استراتژی های MNE در اقتصادهای نوظهور
ترجمه نشده

استراتژی های MNE در اقتصادهای نوظهور

عنوان فارسی مقاله: حاکمیت شرکتی و استراتژی های MNE در اقتصادهای نوظهور
عنوان انگلیسی مقاله: Corporate governance and MNE strategies in emerging economies
مجله/کنفرانس: مجله تجارت جهانی - Journal Of World Business
رشته های تحصیلی مرتبط: مدیریت
گرایش های تحصیلی مرتبط: مدیریت کسب و کار، مدیریت بازرگانی، مدیریت مالی، مدیریت استراتژیک
کلمات کلیدی فارسی: حاکمیت شرکتی، اقتصادهای نوظهور، استراتژی MNE، همگرایی
کلمات کلیدی انگلیسی: Corporate governance، Emerging economies، MNE strategy، Convergence
نوع نگارش مقاله: مقاله پژوهشی (Research Article)
نمایه: Scopus - Master Journals List - JCR
شناسه دیجیتال (DOI): https://doi.org/10.1016/j.jwb.2019.03.004
دانشگاه: Sheffield University Management School, Sheffield University, United Kingdom
ناشر: الزویر - Elsevier
نوع ارائه مقاله: ژورنال
نوع مقاله: ISI
سال انتشار مقاله: 2019
ایمپکت فاکتور: 6/917 در سال 2018
شاخص H_index: 95 در سال 2019
شاخص SJR: 2/672 در سال 2018
شناسه ISSN: 1090-9516
شاخص Quartile (چارک): Q1 در سال 2018
فرمت مقاله انگلیسی: PDF
تعداد صفحات مقاله انگلیسی: 10
وضعیت ترجمه: ترجمه نشده است
قیمت مقاله انگلیسی: رایگان
آیا این مقاله بیس است: خیر
آیا این مقاله مدل مفهومی دارد: ندارد
آیا این مقاله پرسشنامه دارد: ندارد
آیا این مقاله متغیر دارد: ندارد
کد محصول: E12730
رفرنس: دارای رفرنس در داخل متن و انتهای مقاله
فهرست انگلیسی مطالب

Abstract


1- Introduction


2- Corporate governance in emerging economies


3- Emerging economy firms and corporate governance


4- Papers in the special issue


5- Key points and implications for IB research


References

نمونه متن انگلیسی مقاله

Abstract


We explore factors of convergence and divergence in corporate governance of emerging and developed market economies, focussing on the role of firm internationalisation. In particular, foreign investments by emerging economy firms led to upgrade of their governance capabilities. These firms also became advocates for home-country policy reforms that mandated the development of similar capabilities for local firms. We present a broad overview of the literature and propose an approach that considers the evolution of corporate governance, both at the national level and the firm level, with MNEs from both emerging market economies and developed economies as active actors in this process.


Introduction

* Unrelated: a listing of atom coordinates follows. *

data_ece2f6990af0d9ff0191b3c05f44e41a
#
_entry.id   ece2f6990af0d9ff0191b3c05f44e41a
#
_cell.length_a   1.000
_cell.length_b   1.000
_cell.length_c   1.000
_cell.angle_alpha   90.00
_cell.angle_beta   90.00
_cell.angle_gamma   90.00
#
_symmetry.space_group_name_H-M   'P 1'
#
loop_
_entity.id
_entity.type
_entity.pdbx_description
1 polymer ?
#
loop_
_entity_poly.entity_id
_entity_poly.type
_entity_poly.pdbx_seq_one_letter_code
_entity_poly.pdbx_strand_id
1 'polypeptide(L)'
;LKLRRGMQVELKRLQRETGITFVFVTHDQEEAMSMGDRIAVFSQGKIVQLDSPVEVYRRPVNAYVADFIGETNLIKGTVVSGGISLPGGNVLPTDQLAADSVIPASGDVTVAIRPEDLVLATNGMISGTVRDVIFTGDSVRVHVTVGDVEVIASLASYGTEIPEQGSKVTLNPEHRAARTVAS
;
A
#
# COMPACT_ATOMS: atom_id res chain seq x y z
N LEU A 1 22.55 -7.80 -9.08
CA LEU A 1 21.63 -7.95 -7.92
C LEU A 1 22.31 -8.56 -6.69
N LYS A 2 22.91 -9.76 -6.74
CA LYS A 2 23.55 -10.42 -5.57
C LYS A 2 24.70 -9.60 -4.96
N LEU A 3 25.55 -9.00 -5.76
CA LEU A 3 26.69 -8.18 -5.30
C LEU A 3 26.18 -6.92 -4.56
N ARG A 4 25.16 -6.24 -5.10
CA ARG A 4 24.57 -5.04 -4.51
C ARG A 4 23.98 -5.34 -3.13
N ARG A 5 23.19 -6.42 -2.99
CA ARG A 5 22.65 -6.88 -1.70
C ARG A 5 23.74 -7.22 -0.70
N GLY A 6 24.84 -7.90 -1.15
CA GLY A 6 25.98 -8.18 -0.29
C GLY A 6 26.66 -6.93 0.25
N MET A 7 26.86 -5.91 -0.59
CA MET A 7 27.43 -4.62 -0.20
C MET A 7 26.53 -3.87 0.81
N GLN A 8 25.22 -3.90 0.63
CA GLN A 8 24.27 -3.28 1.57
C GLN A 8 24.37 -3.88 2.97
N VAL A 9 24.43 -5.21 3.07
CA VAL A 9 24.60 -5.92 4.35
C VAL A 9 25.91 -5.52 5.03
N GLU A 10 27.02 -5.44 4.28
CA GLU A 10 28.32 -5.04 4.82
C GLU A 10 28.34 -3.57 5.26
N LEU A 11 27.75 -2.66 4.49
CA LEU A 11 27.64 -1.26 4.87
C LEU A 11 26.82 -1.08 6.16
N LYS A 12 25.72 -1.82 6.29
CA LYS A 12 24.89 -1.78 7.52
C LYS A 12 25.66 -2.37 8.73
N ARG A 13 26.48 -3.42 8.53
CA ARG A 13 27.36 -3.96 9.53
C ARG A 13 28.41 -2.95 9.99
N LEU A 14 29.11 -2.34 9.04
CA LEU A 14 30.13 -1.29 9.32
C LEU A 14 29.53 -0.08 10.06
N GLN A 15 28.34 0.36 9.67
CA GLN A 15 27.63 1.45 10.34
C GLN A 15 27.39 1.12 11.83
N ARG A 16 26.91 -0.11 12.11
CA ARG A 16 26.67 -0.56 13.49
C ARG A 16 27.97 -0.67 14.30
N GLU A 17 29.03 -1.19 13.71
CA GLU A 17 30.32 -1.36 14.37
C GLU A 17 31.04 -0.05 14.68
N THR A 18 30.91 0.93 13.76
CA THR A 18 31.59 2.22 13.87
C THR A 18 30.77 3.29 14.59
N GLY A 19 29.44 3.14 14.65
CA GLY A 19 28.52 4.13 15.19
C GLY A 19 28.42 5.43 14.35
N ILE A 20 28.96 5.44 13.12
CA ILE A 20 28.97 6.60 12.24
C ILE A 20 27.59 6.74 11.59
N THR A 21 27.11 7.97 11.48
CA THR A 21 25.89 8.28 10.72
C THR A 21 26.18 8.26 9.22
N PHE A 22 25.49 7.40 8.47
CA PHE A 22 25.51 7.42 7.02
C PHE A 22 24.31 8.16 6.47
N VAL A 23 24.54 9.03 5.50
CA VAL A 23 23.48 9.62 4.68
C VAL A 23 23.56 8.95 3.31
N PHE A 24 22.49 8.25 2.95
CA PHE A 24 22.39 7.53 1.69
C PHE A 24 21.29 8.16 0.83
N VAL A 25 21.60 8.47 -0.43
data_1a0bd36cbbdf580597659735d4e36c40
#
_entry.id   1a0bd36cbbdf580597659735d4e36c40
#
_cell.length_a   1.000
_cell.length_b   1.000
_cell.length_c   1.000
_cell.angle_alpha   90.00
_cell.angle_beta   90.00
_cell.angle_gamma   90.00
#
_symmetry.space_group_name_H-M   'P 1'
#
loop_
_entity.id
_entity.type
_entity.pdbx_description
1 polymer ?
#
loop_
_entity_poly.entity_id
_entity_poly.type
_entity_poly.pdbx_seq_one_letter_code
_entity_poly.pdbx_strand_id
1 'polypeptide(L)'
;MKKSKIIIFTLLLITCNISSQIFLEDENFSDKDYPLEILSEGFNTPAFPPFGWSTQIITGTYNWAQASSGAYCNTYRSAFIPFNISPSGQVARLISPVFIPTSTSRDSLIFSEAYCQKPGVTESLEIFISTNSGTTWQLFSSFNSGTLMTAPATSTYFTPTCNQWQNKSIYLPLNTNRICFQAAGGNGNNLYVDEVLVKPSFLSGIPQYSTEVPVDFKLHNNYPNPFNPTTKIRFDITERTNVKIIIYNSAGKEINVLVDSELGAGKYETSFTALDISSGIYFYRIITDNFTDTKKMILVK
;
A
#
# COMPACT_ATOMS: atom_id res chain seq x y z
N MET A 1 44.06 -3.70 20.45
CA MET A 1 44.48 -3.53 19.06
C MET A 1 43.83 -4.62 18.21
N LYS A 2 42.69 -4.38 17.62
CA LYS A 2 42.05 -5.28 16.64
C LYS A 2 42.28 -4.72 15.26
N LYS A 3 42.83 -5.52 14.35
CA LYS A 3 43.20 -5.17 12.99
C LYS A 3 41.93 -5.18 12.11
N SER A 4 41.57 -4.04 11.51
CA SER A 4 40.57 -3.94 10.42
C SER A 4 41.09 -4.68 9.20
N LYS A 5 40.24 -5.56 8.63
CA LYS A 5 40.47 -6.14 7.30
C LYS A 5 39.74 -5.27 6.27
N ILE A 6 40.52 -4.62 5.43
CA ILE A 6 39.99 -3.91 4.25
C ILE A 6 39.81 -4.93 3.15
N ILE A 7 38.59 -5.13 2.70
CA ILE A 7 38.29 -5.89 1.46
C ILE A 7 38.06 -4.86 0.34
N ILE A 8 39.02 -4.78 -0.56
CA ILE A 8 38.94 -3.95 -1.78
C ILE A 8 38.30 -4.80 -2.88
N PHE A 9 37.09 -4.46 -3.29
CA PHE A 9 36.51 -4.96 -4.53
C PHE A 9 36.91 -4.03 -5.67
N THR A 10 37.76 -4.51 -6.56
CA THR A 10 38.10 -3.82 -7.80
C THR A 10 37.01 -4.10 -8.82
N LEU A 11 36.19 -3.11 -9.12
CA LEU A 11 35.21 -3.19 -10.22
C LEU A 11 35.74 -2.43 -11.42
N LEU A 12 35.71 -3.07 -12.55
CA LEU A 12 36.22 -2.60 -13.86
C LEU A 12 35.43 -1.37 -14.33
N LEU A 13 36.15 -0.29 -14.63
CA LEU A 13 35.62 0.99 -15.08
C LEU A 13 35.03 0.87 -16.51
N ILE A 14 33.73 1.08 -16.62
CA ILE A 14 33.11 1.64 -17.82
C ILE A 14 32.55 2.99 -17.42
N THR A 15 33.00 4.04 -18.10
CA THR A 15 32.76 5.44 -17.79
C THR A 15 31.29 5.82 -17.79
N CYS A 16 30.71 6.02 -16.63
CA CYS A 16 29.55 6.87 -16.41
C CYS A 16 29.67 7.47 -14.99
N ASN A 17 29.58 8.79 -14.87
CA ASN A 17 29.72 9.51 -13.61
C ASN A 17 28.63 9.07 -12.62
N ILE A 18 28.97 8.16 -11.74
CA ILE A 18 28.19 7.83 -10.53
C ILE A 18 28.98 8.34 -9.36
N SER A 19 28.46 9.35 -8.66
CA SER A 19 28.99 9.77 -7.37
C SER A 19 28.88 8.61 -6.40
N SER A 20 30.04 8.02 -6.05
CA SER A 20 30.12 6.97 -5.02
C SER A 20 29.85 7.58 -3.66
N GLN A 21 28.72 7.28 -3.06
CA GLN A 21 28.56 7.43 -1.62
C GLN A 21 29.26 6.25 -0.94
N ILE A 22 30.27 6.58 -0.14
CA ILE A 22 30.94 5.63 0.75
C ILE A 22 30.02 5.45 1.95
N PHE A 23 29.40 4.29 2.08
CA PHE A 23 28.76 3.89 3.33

We have witnessed widespread changes in national corporate governance systems (CGSs) across the world, and particularly across the emerging economies in the last 30 years. How have the competitive strategies of firms, particularly multinational ones, been both a factor in these changes and influenced by them? Since the fall of the Berlin Wall, global policies promoting the liberalization of trade and investment have prompted demands from multinational enterprises (MNEs) for the modernization and standardization of national corporate governance (CG). India and China illustrate these complex trends. In 1995 India joined the World Trade Organization followed by China in 2001. Both countries pledged adherence to new global standards protecting foreign trade and investment transactions. Subsequently, firms in both countries became substantial foreign direct investors and issued new crosslistings of tradeable securities on the foreign share markets. MNEs from both countries established new international joint ventures and alliances, and also entered into international franchising, licensing, and distribution agreements with local firms around the world. At the same time, Indian and Chinese MNE managers were exposed to new forms of organizational know-how about monitoring and overseeing – i.e., governing – firm activities. These managers shared senior managerial duties with foreign executives on international alliance steering committees and international joint ventures. They served on audit committees furnishing data to the Western accounting firms that assess the performance of foreign franchisees, licensees, and distributorships. That story has prompted this special issue. We sought papers that would shed new light on changing CGSs in emerging economies, and the role of MNEs as CGSs change agents. We started our work with a definition of corporate governance. Shleifer and Vishny (1997) proposed that corporate governance was about how a firm assures financiers of an adequate return on their capital. We followed Mahoney (2013) and others (e.g. Barney, 2018) to broaden the scope of relevant firm constituencies to go beyond those of shareholders and creditors. Corporate governance is how a firm assures all stakeholders of an adequate return on whatever they bring to the enterprise, whether it is capital from financiers, managerial skill from executives, labour from line workers, product inputs from outside suppliers, security from local governments, or patronage from customers. Typically, the assurances are country-specific, but for MNEs, corporate governance is not only national but transnational issue. With MNEs, we need to think about assurances that correspond to both (i) national corporate governance and (ii) the transnational space between countries.

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